Chronic myelodysplastic syndrome: short survival with or without evolution to acute leukaemia

Daniel J Weisdorf, Martin M. Oken, Gerhard J Johnson, Robert E. Rydell

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Summary. The myelodysplastic syndromes represent a prognostically diverse group of disorders. Their study has recently been facilitated by the classification proposed by the French‐American‐British (FAB) Cooperative Group. Using this scheme it is now possible to define more precisely their natural history and clinical relationship to acute leukaemia. Using the longitudinal case control technique, we reviewed the clinical data and morphology of 69 patients (all elderly males) with chronic irreversible haematological cytopenia and dysplasia. Applying FAB criteria we found: refractory anaemia (RA) in 43%; sideroblastic anaemia (RA‐S) in 33%; refractory anaemia with excess blasts (RAEB) in 13%; RAEB in transformation (RAEB‐T) in 9% and chronic myelomonocytic leukaemia (CMML) in 1%. The median survival for the entire group was 27 months (RA, 52; RA‐S, 29; RAEB, 12; RAEB‐T 11; and CMML, 2 months). Short survival was predicted by transfusion requirement and other manifestations of severe cytopenia, as well as by myeloid immaturity. The presence or absence of sideroblastosis did not correlate with survival. Acute leukaemia developed in only eight patients (12%), six of whom initially had RA. Leukaemic transformation was not predicted by progressive cytological immaturity. This study demonstrates that even in the absence of leukaemic transformation, chronic myelodysplasia is a lethal haematological disorder.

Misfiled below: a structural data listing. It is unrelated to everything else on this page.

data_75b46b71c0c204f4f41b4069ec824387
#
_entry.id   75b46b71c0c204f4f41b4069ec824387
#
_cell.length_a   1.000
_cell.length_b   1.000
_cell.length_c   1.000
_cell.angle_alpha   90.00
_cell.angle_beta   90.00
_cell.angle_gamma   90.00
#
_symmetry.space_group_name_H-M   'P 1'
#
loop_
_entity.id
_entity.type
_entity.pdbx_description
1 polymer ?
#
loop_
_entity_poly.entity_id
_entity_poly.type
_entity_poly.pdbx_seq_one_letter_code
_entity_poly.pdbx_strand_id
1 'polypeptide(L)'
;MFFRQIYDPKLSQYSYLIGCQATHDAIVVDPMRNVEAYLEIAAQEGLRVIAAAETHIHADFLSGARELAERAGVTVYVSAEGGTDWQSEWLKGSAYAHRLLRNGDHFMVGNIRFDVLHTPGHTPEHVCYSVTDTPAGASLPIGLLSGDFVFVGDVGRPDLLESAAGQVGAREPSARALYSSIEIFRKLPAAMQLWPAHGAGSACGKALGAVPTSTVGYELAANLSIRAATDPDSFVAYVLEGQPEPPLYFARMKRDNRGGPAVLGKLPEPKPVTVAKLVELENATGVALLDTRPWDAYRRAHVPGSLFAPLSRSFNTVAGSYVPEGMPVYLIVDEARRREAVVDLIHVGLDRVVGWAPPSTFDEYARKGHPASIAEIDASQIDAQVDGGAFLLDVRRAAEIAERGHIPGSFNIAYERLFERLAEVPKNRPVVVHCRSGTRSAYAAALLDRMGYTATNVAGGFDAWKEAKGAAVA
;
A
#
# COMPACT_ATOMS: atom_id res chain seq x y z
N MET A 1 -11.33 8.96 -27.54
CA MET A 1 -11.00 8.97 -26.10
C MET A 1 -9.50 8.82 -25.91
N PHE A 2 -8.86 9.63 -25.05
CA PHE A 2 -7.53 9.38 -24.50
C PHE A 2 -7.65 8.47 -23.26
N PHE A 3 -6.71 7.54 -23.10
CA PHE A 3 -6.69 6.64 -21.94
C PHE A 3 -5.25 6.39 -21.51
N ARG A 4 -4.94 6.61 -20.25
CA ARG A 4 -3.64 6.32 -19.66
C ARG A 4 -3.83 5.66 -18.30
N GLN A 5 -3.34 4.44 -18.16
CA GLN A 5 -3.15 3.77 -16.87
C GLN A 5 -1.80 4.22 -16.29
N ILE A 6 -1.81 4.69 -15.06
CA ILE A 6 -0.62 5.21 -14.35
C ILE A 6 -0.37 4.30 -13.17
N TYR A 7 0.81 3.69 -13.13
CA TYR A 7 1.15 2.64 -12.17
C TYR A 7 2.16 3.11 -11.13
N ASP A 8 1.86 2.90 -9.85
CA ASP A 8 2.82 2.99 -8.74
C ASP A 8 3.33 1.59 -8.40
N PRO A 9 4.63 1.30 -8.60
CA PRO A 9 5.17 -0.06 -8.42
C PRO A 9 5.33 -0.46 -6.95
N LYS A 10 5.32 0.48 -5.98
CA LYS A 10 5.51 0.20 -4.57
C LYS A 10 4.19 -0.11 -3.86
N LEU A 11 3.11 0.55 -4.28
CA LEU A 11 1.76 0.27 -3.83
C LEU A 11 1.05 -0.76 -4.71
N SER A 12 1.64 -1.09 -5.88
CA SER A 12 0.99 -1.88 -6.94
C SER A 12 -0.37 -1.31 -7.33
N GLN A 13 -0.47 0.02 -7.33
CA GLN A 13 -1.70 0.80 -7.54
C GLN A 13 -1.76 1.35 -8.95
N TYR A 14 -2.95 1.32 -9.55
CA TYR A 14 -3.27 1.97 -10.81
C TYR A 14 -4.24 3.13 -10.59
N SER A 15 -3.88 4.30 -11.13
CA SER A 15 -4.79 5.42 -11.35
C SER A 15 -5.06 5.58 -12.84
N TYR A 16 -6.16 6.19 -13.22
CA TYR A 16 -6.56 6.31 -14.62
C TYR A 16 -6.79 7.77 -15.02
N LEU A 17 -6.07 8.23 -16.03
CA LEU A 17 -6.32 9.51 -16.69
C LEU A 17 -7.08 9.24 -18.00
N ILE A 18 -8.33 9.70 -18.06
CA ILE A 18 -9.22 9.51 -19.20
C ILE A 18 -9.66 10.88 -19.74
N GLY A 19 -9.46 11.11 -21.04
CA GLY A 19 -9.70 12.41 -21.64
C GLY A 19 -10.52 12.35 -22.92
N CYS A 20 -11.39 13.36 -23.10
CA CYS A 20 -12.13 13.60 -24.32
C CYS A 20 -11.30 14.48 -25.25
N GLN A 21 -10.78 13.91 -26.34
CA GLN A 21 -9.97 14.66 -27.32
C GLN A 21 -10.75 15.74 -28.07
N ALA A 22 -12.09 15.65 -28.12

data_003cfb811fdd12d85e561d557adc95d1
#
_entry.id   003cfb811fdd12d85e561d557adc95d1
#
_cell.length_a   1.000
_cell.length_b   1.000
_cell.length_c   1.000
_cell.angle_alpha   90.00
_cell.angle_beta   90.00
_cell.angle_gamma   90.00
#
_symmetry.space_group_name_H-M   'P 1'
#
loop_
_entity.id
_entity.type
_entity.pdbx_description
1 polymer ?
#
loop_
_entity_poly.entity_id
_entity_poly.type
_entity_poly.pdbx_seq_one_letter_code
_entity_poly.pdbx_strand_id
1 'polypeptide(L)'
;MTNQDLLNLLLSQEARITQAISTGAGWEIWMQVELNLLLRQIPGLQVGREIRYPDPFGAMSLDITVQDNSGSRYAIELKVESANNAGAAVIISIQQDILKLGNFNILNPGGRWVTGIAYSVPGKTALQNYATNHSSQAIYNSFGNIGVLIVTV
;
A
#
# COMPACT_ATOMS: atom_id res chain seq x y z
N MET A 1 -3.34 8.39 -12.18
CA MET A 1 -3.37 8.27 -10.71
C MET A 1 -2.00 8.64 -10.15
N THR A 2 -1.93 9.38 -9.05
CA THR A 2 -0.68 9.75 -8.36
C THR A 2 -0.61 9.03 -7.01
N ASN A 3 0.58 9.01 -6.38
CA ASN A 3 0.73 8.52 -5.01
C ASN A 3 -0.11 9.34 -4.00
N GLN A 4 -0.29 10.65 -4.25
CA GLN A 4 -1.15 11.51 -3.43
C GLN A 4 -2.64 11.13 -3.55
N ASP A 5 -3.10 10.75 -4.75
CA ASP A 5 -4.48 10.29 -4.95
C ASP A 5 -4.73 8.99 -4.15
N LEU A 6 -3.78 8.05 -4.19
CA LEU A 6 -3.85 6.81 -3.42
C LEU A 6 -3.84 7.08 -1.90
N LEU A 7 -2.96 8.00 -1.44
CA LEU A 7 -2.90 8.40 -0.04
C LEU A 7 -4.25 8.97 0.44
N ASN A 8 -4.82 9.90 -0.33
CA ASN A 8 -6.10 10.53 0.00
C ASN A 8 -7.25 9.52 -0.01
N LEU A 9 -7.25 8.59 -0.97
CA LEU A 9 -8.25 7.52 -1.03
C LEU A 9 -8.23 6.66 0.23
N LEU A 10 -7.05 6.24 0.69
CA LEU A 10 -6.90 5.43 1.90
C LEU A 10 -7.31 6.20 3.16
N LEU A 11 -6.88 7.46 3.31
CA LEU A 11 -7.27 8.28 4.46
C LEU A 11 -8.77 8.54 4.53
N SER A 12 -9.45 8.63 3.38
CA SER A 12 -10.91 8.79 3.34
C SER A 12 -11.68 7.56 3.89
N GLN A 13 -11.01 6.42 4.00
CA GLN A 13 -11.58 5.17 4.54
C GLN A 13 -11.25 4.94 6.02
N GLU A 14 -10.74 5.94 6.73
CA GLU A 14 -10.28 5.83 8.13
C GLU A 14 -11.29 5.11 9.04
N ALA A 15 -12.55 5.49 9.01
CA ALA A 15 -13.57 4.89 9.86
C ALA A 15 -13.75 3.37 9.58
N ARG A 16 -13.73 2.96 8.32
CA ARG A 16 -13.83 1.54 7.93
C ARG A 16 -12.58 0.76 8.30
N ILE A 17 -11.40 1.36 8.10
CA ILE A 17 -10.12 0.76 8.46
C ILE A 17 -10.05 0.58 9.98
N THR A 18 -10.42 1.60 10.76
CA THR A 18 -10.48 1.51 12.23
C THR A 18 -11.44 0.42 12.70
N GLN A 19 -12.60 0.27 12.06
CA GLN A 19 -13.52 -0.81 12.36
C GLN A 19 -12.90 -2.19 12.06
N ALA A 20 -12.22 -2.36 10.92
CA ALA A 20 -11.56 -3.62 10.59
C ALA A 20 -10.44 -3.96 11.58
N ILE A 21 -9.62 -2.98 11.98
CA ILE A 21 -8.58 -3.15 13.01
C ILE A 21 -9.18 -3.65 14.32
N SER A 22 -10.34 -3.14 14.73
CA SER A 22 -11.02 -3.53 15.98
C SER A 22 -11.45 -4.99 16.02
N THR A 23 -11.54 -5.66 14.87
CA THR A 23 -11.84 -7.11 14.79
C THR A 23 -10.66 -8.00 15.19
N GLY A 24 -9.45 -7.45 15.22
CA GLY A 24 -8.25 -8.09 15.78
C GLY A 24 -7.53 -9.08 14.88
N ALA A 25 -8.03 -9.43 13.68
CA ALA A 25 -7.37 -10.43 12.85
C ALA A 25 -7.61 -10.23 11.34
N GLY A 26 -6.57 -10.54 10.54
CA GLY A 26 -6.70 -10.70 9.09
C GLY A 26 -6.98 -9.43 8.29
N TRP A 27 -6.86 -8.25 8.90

Original languageEnglish (US)
Pages (from-to)691-700
Number of pages10
JournalBritish journal of haematology
Issue number4
StatePublished - Dec 1983


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